There is, of course, both good failure and bad failure – some failure is acceptable as exploration, but others are more serious. You could argue that more serious, permanent failures – the difference between dead and “dead dead”, as we used to say in the MUD – are not necessarily conducive to “fun” – something games tend to seek to provide. Then again, that doesn’t stop some games using such mechanics for good. The Essex MUD’s concept of permanent death, or Steel Battalion’s erasure of your save game upon the death of your pilot really raise the stakes of the risk/reward mechanics at the heart of most games.

And some games really place the notion of exploratory failure at their core. Prince of Persia: The Sands of Time makes failure an integral part of its gameplay by giving the player a limited ability to rewind time. Mistakes are not instantly punished; they’re only punished if you don’t learn from them (and make them when you have run out of the magic rewind power). I think it’s dangerous to remove any notion of challenge from games, but there are ways to make that challenge scale up-or-down, and Sands of Time balances challenge and exploration very, very nicely.

A more abstract example of a game about failing can be seen in Every Extend. Every Extend is a very simple game: you have a “ship”, and you navigate around a small playfield, destroying enemies. You begin with ten “extends”, or lives. Beyond moving, your only way of defeating enemies is to self-destruct, losing an extend in the process. Exploding enemies will set off a chain reaction, however, and if you extend that chain reaction far enough, the ensuing points will earn you an extra life. So the game becomes about a mechanic of sacrifice: you lose a life first, but then have the chance to win it back. Some lives are loss-leaders, helping you understand the game; others regain you many extends. Some extends are critical to being able to continue the game; others can be “wasted” if you like. This sort of game reaches its ultimate refinement in Boomshine, a beautiful little flash game where you have a single click to trigger a certain number of chain-reactions.

Gamers may know the value of failure, but they also aren’t afraid to fiddle with things – to try to find glitches, or shortcuts, or to invest time in playing with the system. Games, as mentioned earlier, are feedback loops; you do a thing, see what happens, and then respond. A gamer’s response to the world is not only to play, but to install tools to see how you can play: readouts, new UIs, new ways of gaining greater volumes of feedback to process.

Playing, tweaking, fiddling; these are a really important part of the learning process. This is “play” at its most simple, and it’s something that unless we’re careful, we simply stop doing as adults. If you become afraid of failure, you essentially become afraid of play. Similarly, chasing success all the time isn’t necessarily the healthiest of attitudes; not fearing failure means that we can pursue braver, more outlandish solutions to problems. In moderation, the health attitude towards failure that gamers exhibit can only be a good thing.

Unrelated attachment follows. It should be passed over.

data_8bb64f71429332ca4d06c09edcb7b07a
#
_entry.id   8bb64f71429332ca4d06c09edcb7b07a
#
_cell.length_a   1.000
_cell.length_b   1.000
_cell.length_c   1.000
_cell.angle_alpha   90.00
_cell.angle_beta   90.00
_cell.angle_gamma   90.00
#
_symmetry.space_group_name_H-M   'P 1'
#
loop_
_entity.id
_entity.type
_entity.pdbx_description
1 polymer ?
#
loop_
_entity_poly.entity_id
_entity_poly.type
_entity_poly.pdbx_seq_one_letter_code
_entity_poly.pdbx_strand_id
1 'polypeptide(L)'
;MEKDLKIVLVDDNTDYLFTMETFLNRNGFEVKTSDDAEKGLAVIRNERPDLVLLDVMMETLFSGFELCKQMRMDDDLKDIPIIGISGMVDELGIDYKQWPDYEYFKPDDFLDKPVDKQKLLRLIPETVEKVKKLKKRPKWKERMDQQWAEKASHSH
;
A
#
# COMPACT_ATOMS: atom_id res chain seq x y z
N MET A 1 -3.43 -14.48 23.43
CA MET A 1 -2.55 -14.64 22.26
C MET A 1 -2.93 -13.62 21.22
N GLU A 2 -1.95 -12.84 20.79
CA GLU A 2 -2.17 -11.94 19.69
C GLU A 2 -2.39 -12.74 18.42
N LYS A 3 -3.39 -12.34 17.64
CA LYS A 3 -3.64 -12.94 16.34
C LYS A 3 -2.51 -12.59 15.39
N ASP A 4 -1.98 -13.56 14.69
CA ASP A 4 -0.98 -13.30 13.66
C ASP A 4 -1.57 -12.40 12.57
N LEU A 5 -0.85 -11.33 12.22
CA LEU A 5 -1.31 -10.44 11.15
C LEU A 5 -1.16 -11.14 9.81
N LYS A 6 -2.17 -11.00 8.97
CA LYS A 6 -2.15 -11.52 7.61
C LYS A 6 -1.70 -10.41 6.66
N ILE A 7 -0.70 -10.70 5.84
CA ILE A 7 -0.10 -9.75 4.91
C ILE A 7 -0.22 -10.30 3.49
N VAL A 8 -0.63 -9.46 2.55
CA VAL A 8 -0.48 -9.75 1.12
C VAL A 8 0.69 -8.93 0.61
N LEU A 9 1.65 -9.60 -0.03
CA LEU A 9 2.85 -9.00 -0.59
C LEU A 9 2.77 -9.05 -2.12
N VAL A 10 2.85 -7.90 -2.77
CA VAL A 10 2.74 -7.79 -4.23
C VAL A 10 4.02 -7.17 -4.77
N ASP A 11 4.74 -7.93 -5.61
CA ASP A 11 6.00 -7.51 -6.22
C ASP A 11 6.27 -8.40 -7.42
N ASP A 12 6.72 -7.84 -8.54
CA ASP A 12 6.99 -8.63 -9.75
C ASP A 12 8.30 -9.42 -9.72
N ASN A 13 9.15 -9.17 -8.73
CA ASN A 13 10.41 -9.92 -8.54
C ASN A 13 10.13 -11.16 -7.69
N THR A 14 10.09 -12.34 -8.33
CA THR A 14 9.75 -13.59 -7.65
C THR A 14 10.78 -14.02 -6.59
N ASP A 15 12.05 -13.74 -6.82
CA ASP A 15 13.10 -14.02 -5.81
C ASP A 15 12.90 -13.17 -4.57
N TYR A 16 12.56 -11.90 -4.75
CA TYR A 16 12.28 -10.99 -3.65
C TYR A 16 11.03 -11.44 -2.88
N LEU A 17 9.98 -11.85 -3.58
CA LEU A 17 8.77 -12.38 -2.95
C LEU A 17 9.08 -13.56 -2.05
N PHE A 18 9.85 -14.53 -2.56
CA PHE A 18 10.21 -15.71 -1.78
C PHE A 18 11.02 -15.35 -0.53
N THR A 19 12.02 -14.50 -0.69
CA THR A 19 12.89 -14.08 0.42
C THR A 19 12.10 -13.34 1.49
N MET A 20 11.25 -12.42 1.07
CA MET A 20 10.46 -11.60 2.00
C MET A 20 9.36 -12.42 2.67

Back to the beginning. Back to politics. And back to Barack Obama.

During Obama’s election campaign, some of his volunteers built an iPhone application to help Obama supporters campaign. It’s a really nice piece of design: it sorts your phonebook by state, and helps you keep tabs on how your friends have said they might vote, and who you’ve yet to call. But one feature within it really leapt out at me:

The “Call Stats” feature lets you “See nationwide Obama ’08 Call Friends totals and find out how your call totals compare to leading callers”.

It has online high-score charts; you can compete against people you don’t know to be the best campaigner. On the sly, they turned politics into an MMO.

Now, politics and elections aren’t games – whilst there might be scores for a while, there are greater things at stake than mere scores. But that’s the kind of thing you build when you look at the world in a gamelike way; incentives, readouts, better feedback loops. That’s the kind of thinking that can only become more pervasive as games themselves do.

So what does a future run by gamers look like? Well, if they can handle complexity, and they’ve stocked up all the magic item chests ready for when scarcity hits, and they’ve failed enough times at the low-stakes games that they know they can make it at the high-stakes ones, and if our environment is one carefully planned out for effective growth rather than rammed together for efficiency, and if they understand how to handle the ever-more complex forms of communications necessary to deal with the large, distributed teams of people necessary to understand complexity – and if they can create a world that supplies and consumes the data necessary to make smart, informed, decisions – then they might just make it awesome.

No-one would ever tell us that games were a waste of time. No-one would ever mention SimCity again.

And even if we don’t get that, maybe a fraction of that will trickle through, that’s still a start. Games are wonderful things, and people who get games are wonderful people, but they don’t just have to make more games, you know. You could change the world.

That seems like a nice note to end on.